Emerson is very interested in communication with his readers. I am as well: I plan to give you a range of feedback and information about your progress and learning—in class, in conferences, on informal assignments and my evaluations of your formal writing projects. I will also ask for your feedback (don’t be alarmed) at various points in a class or a conference. I always want to know what questions you have, about the course as well as your learning, and will frequently ask you for your questions. A great way to demonstrate engagement and learning, especially with a difficult or challenging text or topic, is to ask a question about what one doesn’t understand. I value questions as a rich form of communication—in fact, many of our discussions will begin and end with exploring and updating the kinds of questions you have.
Another valuable resource for communication and experimentation: the Writing Center (106 Goldstein). We will at times make use of the WC’s talent and services as a class; I encourage you to do so individually as well, to discuss ideas, workshop a draft, follow up on a grammatical or rhetorical issue of interest to you and your progress as a writer, begin to map out ideas for your first book or screenplay. Enough to say, I wish I had a Writing Center when I was an undergraduate.
Washington College has the following policy regarding academic integrity and plagiarism: Plagiarism is defined by the Honor Code as “willfully presenting the language, ideas, or thoughts of another person as one’s original work.” Turning in someone else’s work as your own is obviously plagiarism. Quoting or paraphrasing someone else’s words or ideas without properly citing your source is also plagiarism. If you ever have any question at all about whether you are using a source correctly, ask me about it to make sure. Submitting a paper for this class that contains all or part of a paper that you submitted in another class, without the permission of both professors involved, is also a violation of the honor code. A student found guilty of plagiarism may fail the assignment or the course, and may be referred to the Honor Board for further adjudication. Whenever you hand in a paper for this course, you must include in your essay a statement that your work has been completed in compliance with the Honor Code. Washington College has contracted with Turnitin.com, a web-based plagiarism prevention service. You will be submitting copies of your writing projects to Turnitin.com.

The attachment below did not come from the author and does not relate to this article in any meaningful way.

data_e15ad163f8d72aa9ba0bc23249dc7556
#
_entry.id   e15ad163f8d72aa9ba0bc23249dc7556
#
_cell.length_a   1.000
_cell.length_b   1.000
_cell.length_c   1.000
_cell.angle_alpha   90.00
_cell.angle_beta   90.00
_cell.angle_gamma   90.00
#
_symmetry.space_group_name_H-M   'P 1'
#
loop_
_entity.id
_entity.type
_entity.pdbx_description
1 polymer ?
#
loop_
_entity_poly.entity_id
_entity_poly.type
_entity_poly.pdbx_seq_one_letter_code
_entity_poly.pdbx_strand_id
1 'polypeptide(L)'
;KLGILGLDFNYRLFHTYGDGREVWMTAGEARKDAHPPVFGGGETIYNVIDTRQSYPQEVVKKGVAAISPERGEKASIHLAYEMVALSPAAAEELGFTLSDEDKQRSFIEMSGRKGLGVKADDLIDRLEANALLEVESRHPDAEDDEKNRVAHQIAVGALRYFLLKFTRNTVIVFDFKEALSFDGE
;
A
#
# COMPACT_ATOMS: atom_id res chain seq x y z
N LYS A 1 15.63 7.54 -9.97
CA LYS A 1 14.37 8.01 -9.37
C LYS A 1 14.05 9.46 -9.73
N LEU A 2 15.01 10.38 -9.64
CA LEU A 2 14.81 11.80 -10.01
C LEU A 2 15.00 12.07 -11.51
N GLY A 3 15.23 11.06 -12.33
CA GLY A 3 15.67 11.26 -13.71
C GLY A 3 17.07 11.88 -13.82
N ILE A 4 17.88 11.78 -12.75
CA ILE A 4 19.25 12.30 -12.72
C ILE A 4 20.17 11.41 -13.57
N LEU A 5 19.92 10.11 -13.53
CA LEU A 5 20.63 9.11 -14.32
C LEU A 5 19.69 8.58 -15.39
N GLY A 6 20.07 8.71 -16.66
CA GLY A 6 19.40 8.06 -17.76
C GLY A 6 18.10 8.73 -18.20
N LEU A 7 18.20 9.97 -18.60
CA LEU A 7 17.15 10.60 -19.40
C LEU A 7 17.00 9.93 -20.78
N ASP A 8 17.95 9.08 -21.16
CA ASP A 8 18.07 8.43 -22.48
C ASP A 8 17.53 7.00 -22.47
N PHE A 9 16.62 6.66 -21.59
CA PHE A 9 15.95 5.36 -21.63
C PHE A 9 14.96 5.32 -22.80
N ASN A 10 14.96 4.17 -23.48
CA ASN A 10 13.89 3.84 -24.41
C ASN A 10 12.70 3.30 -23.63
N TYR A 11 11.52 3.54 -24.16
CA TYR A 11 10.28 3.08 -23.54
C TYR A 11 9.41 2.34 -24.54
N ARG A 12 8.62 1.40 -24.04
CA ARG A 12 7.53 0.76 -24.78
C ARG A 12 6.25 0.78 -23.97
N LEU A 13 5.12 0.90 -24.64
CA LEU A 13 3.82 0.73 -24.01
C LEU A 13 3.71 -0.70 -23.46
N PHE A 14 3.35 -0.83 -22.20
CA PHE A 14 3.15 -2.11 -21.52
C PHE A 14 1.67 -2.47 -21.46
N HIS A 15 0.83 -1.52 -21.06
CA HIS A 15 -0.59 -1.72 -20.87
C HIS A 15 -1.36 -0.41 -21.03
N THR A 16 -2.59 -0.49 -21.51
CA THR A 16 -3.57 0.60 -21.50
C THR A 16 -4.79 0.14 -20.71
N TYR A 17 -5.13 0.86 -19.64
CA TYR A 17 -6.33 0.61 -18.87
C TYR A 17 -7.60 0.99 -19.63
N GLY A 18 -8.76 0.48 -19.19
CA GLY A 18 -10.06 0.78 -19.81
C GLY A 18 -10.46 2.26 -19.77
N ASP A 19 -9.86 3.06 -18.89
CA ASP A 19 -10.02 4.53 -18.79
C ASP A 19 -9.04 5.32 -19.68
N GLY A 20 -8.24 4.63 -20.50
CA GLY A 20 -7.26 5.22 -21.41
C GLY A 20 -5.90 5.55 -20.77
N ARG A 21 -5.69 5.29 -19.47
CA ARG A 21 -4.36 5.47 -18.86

Integrity suggests wholeness; a synonym would be ecology. Your integrity affects the integrity of the whole learning environment here, in the class (where you are relying upon the response of your peers) and on campus. We will be talking further about the integrity of your writing and the ways that your writing can be inventive without being plagiarized. The point is that I take plagiarism seriously, but as such, also want you to learn and ask questions about it.
I am doing something different with assessment in this seminar—or, I presume, different from what you might be expecting. Read more about it on the course blog under “Assessment.” To give you an approximation of the various kinds of assignments and their value, consider:
Participation (including attendance): 10%
Reading (Blogging assignments, presentations): 25%
Writing projects: 40%
Final project: 25%